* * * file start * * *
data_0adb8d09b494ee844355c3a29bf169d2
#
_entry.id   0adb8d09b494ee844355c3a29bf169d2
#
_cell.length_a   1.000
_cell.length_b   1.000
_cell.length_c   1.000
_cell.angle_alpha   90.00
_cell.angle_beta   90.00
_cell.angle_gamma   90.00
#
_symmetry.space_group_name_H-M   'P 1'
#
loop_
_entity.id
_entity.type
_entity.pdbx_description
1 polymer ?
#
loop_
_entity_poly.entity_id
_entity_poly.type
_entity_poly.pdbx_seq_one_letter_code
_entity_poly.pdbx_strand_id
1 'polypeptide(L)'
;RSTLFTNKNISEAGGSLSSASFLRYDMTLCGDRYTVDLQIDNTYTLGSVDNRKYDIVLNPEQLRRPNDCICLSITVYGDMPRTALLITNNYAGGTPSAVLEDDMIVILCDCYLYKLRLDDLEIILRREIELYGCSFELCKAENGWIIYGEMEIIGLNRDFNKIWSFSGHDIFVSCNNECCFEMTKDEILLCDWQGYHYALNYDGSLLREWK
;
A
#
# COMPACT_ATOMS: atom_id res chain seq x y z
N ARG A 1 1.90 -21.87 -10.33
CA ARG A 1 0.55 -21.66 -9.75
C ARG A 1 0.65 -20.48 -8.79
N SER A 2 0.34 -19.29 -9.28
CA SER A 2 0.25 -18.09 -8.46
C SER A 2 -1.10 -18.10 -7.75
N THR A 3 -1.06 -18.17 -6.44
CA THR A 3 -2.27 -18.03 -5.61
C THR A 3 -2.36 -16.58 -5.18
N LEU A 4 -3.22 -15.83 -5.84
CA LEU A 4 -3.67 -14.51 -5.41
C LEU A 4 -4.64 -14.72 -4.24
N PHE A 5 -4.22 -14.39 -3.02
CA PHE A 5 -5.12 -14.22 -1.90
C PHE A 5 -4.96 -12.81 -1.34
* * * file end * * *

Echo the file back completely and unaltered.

data_0adb8d09b494ee844355c3a29bf169d2
#
_entry.id   0adb8d09b494ee844355c3a29bf169d2
#
_cell.length_a   1.000
_cell.length_b   1.000
_cell.length_c   1.000
_cell.angle_alpha   90.00
_cell.angle_beta   90.00
_cell.angle_gamma   90.00
#
_symmetry.space_group_name_H-M   'P 1'
#
loop_
_entity.id
_entity.type
_entity.pdbx_description
1 polymer ?
#
loop_
_entity_poly.entity_id
_entity_poly.type
_entity_poly.pdbx_seq_one_letter_code
_entity_poly.pdbx_strand_id
1 'polypeptide(L)'
;RSTLFTNKNISEAGGSLSSASFLRYDMTLCGDRYTVDLQIDNTYTLGSVDNRKYDIVLNPEQLRRPNDCICLSITVYGDMPRTALLITNNYAGGTPSAVLEDDMIVILCDCYLYKLRLDDLEIILRREIELYGCSFELCKAENGWIIYGEMEIIGLNRDFNKIWSFSGHDIFVSCNNECCFEMTKDEILLCDWQGYHYALNYDGSLLREWK
;
A
#
# COMPACT_ATOMS: atom_id res chain seq x y z
N ARG A 1 1.90 -21.87 -10.33
CA ARG A 1 0.55 -21.66 -9.75
C ARG A 1 0.65 -20.48 -8.79
N SER A 2 0.34 -19.29 -9.28
CA SER A 2 0.25 -18.09 -8.46
C SER A 2 -1.10 -18.10 -7.75
N THR A 3 -1.06 -18.17 -6.44
CA THR A 3 -2.27 -18.03 -5.61
C THR A 3 -2.36 -16.58 -5.18
N LEU A 4 -3.22 -15.83 -5.84
CA LEU A 4 -3.67 -14.51 -5.41
C LEU A 4 -4.64 -14.72 -4.24
N PHE A 5 -4.22 -14.39 -3.02
CA PHE A 5 -5.12 -14.22 -1.90
C PHE A 5 -4.96 -12.81 -1.34